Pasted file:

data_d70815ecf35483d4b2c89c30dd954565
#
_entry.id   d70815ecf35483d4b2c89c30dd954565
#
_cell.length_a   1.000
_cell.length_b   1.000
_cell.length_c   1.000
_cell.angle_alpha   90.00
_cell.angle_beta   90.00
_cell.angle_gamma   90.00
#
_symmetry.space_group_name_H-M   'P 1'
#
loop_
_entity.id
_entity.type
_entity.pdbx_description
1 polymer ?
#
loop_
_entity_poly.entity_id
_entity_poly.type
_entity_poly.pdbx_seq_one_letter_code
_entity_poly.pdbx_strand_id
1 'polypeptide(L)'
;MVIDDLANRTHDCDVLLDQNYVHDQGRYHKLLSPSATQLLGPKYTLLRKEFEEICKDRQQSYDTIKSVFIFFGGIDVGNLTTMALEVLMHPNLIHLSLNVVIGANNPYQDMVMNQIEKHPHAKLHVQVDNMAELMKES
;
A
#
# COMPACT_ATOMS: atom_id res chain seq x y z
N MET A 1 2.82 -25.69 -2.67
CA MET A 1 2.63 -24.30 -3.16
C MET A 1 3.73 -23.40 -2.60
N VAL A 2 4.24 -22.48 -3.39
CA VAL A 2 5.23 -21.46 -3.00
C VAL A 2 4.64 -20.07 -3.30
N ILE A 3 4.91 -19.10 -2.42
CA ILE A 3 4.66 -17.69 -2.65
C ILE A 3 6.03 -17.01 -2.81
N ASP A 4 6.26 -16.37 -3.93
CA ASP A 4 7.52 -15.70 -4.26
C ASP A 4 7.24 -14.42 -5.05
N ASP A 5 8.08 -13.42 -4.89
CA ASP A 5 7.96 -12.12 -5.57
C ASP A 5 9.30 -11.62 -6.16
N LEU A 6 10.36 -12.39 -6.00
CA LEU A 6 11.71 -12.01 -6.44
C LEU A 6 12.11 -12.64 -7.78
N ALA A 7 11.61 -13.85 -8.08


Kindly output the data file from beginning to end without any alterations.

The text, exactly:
data_d70815ecf35483d4b2c89c30dd954565
#
_entry.id   d70815ecf35483d4b2c89c30dd954565
#
_cell.length_a   1.000
_cell.length_b   1.000
_cell.length_c   1.000
_cell.angle_alpha   90.00
_cell.angle_beta   90.00
_cell.angle_gamma   90.00
#
_symmetry.space_group_name_H-M   'P 1'
#
loop_
_entity.id
_entity.type
_entity.pdbx_description
1 polymer ?
#
loop_
_entity_poly.entity_id
_entity_poly.type
_entity_poly.pdbx_seq_one_letter_code
_entity_poly.pdbx_strand_id
1 'polypeptide(L)'
;MVIDDLANRTHDCDVLLDQNYVHDQGRYHKLLSPSATQLLGPKYTLLRKEFEEICKDRQQSYDTIKSVFIFFGGIDVGNLTTMALEVLMHPNLIHLSLNVVIGANNPYQDMVMNQIEKHPHAKLHVQVDNMAELMKES
;
A
#
# COMPACT_ATOMS: atom_id res chain seq x y z
N MET A 1 2.82 -25.69 -2.67
CA MET A 1 2.63 -24.30 -3.16
C MET A 1 3.73 -23.40 -2.60
N VAL A 2 4.24 -22.48 -3.39
CA VAL A 2 5.23 -21.46 -3.00
C VAL A 2 4.64 -20.07 -3.30
N ILE A 3 4.91 -19.10 -2.42
CA ILE A 3 4.66 -17.69 -2.65
C ILE A 3 6.03 -17.01 -2.81
N ASP A 4 6.26 -16.37 -3.93
CA ASP A 4 7.52 -15.70 -4.26
C ASP A 4 7.24 -14.42 -5.05
N ASP A 5 8.08 -13.42 -4.89
CA ASP A 5 7.96 -12.12 -5.57
C ASP A 5 9.30 -11.62 -6.16
N LEU A 6 10.36 -12.39 -6.00
CA LEU A 6 11.71 -12.01 -6.44
C LEU A 6 12.11 -12.64 -7.78
N ALA A 7 11.61 -13.85 -8.08